Networks, Security And Complexity: The Role of Public Policy in Critical Infrastructure Protection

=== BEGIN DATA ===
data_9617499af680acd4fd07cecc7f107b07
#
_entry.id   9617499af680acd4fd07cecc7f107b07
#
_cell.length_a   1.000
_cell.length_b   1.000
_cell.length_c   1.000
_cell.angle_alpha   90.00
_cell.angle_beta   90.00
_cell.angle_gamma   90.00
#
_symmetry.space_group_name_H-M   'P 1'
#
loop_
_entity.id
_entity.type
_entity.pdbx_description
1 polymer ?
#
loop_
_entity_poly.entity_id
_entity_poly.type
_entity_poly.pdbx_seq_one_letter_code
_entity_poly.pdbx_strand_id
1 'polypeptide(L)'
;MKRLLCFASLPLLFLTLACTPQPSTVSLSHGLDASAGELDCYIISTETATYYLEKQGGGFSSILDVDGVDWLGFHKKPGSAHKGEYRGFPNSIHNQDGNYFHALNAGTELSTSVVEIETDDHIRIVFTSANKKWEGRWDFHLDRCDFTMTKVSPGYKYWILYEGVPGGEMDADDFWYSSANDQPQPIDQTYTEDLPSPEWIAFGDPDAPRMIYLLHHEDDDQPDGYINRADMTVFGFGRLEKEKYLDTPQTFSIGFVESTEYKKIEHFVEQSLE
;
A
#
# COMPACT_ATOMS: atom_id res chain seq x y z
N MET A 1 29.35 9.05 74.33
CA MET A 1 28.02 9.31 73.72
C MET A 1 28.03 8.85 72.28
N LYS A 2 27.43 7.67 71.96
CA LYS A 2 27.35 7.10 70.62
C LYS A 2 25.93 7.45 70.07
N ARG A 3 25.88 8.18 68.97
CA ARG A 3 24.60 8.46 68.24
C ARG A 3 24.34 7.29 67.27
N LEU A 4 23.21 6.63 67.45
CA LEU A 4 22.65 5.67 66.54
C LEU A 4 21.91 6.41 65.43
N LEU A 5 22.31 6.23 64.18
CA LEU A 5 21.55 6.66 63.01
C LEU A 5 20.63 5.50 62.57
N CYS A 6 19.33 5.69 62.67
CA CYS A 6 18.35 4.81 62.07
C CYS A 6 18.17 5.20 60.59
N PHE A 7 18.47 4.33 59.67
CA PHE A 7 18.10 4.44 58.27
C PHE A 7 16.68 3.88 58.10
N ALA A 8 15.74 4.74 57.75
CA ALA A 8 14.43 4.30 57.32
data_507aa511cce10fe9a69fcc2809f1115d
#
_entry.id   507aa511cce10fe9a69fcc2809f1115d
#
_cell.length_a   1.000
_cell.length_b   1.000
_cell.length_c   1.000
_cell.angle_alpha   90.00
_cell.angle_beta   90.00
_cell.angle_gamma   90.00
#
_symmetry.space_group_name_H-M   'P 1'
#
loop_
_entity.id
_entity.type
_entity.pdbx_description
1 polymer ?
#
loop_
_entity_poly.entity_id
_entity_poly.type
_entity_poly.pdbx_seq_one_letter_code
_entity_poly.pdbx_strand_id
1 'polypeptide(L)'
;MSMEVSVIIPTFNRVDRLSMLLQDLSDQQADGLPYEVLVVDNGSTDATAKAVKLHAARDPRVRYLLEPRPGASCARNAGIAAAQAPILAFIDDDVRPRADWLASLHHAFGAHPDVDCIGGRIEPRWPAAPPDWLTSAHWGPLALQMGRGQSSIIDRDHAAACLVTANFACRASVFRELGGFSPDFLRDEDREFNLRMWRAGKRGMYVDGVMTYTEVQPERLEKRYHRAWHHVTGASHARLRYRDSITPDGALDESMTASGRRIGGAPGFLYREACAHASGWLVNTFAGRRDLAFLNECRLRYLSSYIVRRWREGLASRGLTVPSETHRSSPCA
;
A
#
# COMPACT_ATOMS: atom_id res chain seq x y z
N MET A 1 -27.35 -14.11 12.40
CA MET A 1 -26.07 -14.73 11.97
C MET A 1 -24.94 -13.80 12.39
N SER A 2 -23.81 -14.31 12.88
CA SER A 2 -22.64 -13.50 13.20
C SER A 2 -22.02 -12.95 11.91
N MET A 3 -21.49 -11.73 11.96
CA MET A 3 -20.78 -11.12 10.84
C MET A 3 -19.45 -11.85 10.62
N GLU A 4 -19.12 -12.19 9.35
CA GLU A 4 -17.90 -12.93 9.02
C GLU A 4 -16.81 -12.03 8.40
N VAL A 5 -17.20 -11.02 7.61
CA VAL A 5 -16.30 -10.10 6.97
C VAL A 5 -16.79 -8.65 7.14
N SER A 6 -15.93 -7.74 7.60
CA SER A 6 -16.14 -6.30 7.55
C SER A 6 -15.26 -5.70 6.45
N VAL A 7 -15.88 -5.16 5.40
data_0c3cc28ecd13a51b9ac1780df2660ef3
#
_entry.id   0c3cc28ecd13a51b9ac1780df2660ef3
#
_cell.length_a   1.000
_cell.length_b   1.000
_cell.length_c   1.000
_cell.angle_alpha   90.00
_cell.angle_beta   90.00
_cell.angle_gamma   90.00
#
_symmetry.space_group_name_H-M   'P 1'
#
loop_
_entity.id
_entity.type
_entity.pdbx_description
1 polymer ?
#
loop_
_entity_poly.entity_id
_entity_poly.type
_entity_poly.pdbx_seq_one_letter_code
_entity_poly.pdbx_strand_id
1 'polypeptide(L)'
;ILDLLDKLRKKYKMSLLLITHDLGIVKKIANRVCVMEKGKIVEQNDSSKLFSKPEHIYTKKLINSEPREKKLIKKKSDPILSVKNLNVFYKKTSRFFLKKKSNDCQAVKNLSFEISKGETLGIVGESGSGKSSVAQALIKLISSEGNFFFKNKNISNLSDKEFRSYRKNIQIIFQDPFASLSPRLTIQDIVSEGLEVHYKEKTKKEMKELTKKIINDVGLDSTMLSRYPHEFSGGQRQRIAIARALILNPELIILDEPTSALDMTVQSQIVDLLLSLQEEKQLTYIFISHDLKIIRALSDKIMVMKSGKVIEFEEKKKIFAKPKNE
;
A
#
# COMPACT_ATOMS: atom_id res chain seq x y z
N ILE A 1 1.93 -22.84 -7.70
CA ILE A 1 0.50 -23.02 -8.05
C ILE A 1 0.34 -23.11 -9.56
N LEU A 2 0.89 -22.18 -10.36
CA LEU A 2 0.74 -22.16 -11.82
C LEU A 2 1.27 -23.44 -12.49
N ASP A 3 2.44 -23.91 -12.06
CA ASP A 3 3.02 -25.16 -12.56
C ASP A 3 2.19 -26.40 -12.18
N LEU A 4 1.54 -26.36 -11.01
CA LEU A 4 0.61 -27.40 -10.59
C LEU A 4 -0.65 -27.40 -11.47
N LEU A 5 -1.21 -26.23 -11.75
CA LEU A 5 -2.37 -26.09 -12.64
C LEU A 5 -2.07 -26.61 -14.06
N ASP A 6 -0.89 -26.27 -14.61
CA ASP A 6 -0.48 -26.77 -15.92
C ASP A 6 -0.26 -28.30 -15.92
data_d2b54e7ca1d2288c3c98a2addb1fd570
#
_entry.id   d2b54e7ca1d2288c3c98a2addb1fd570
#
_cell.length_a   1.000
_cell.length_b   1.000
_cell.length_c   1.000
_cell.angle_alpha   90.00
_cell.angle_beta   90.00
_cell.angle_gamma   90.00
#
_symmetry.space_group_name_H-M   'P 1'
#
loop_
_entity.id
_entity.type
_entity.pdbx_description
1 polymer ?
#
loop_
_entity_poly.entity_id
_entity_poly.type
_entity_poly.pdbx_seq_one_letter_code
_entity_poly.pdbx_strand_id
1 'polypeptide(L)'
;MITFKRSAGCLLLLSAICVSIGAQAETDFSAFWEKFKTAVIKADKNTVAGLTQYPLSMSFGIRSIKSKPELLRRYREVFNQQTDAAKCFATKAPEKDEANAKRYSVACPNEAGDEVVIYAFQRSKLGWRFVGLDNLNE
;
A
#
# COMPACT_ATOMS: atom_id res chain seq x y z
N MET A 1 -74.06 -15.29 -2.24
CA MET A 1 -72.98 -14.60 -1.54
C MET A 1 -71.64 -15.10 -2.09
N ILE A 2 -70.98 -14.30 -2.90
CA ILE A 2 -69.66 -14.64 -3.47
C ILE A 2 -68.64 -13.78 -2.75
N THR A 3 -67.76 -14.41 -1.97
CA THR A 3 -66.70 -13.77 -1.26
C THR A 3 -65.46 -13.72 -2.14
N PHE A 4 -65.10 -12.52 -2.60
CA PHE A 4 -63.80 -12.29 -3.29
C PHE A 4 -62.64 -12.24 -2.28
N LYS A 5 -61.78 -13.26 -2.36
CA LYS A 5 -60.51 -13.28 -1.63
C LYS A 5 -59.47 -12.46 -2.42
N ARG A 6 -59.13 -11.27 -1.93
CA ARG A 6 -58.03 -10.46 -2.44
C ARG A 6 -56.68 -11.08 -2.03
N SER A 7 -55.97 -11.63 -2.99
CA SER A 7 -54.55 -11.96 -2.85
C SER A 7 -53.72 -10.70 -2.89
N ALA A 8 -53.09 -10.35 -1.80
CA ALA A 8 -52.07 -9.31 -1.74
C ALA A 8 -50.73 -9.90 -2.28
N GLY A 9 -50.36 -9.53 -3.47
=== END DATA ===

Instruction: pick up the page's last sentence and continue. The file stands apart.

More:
The end of the 20th century witnessed an information revolution that introduced a host of new economic efficiencies. This economic change was underpinned by rapidly growing networks of infrastructure that have become increasingly complex. In this new era of global security we are now forced to ask whether our private efficiencies have led to public vulnerabilities, and if so, how do we make ourselves secure without hampering the economy. In order to answer these questions, Sean Gorman provides a framework for how vulnerabilities are identified and cost-effectively mitigated, as well as how resiliency and continuity of infrastructures can be increased. Networks, Security and Complexity goes on to address specific concerns such as determining criticality and interdependency, the most effective means of allocating scarce resources for defense, and whether diversity is a viable strategy. The author provides the economic, policy, and physics background to the issues of infrastructure security, along with tools for taking first steps in tackling these security dilemmas. He includes case studies of infrastructure failures and vulnerabilities, an analysis of threats to US infrastructure, and a review of the economics and geography of agglomeration and efficiency. This critical and controversial book will garner much attention and spark an important dialogue. Policymakers, security professionals, infrastructure operators, academics, and readers following homeland security issues will find this volume of great interest.